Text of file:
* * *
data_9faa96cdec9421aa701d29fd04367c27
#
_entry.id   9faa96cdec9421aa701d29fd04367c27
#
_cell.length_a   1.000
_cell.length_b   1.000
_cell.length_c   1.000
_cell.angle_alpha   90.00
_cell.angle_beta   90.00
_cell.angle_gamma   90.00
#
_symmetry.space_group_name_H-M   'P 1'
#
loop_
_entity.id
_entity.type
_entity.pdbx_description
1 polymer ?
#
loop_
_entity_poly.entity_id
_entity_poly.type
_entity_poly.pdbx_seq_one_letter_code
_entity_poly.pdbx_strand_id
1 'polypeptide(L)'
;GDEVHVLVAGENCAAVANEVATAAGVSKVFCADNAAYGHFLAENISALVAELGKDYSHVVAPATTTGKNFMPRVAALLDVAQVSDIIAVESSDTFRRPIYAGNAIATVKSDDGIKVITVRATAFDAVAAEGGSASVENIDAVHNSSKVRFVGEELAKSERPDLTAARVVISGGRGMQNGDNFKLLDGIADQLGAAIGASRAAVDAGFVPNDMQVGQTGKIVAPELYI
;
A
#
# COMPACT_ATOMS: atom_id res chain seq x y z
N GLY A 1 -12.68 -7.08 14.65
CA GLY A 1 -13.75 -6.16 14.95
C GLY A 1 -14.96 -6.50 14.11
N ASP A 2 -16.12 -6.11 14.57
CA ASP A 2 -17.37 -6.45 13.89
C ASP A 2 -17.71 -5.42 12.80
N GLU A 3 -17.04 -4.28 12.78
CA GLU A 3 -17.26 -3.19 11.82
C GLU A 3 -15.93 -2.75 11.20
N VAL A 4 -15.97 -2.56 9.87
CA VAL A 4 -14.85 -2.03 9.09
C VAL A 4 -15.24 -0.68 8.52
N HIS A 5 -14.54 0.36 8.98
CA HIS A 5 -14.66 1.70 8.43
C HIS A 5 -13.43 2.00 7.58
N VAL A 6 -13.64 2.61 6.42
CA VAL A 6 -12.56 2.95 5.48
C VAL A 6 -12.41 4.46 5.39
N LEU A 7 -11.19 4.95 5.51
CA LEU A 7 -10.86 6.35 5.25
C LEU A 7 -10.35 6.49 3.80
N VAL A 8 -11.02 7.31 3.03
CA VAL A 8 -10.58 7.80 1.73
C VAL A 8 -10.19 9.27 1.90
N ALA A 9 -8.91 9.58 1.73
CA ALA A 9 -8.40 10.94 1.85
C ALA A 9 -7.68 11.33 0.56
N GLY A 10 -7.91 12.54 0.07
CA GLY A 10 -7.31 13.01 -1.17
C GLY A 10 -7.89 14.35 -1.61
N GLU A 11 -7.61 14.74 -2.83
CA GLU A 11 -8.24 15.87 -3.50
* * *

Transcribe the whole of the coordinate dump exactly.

data_9faa96cdec9421aa701d29fd04367c27
#
_entry.id   9faa96cdec9421aa701d29fd04367c27
#
_cell.length_a   1.000
_cell.length_b   1.000
_cell.length_c   1.000
_cell.angle_alpha   90.00
_cell.angle_beta   90.00
_cell.angle_gamma   90.00
#
_symmetry.space_group_name_H-M   'P 1'
#
loop_
_entity.id
_entity.type
_entity.pdbx_description
1 polymer ?
#
loop_
_entity_poly.entity_id
_entity_poly.type
_entity_poly.pdbx_seq_one_letter_code
_entity_poly.pdbx_strand_id
1 'polypeptide(L)'
;GDEVHVLVAGENCAAVANEVATAAGVSKVFCADNAAYGHFLAENISALVAELGKDYSHVVAPATTTGKNFMPRVAALLDVAQVSDIIAVESSDTFRRPIYAGNAIATVKSDDGIKVITVRATAFDAVAAEGGSASVENIDAVHNSSKVRFVGEELAKSERPDLTAARVVISGGRGMQNGDNFKLLDGIADQLGAAIGASRAAVDAGFVPNDMQVGQTGKIVAPELYI
;
A
#
# COMPACT_ATOMS: atom_id res chain seq x y z
N GLY A 1 -12.68 -7.08 14.65
CA GLY A 1 -13.75 -6.16 14.95
C GLY A 1 -14.96 -6.50 14.11
N ASP A 2 -16.12 -6.11 14.57
CA ASP A 2 -17.37 -6.45 13.89
C ASP A 2 -17.71 -5.42 12.80
N GLU A 3 -17.04 -4.28 12.78
CA GLU A 3 -17.26 -3.19 11.82
C GLU A 3 -15.93 -2.75 11.20
N VAL A 4 -15.97 -2.56 9.87
CA VAL A 4 -14.85 -2.03 9.09
C VAL A 4 -15.24 -0.68 8.52
N HIS A 5 -14.54 0.36 8.98
CA HIS A 5 -14.66 1.70 8.43
C HIS A 5 -13.43 2.00 7.58
N VAL A 6 -13.64 2.61 6.42
CA VAL A 6 -12.56 2.95 5.48
C VAL A 6 -12.41 4.46 5.39
N LEU A 7 -11.19 4.95 5.51
CA LEU A 7 -10.86 6.35 5.25
C LEU A 7 -10.35 6.49 3.80
N VAL A 8 -11.02 7.31 3.03
CA VAL A 8 -10.58 7.80 1.73
C VAL A 8 -10.19 9.27 1.90
N ALA A 9 -8.91 9.58 1.73
CA ALA A 9 -8.40 10.94 1.85
C ALA A 9 -7.68 11.33 0.56
N GLY A 10 -7.91 12.54 0.07
CA GLY A 10 -7.31 13.01 -1.17
C GLY A 10 -7.89 14.35 -1.61
N GLU A 11 -7.61 14.74 -2.83
CA GLU A 11 -8.24 15.87 -3.50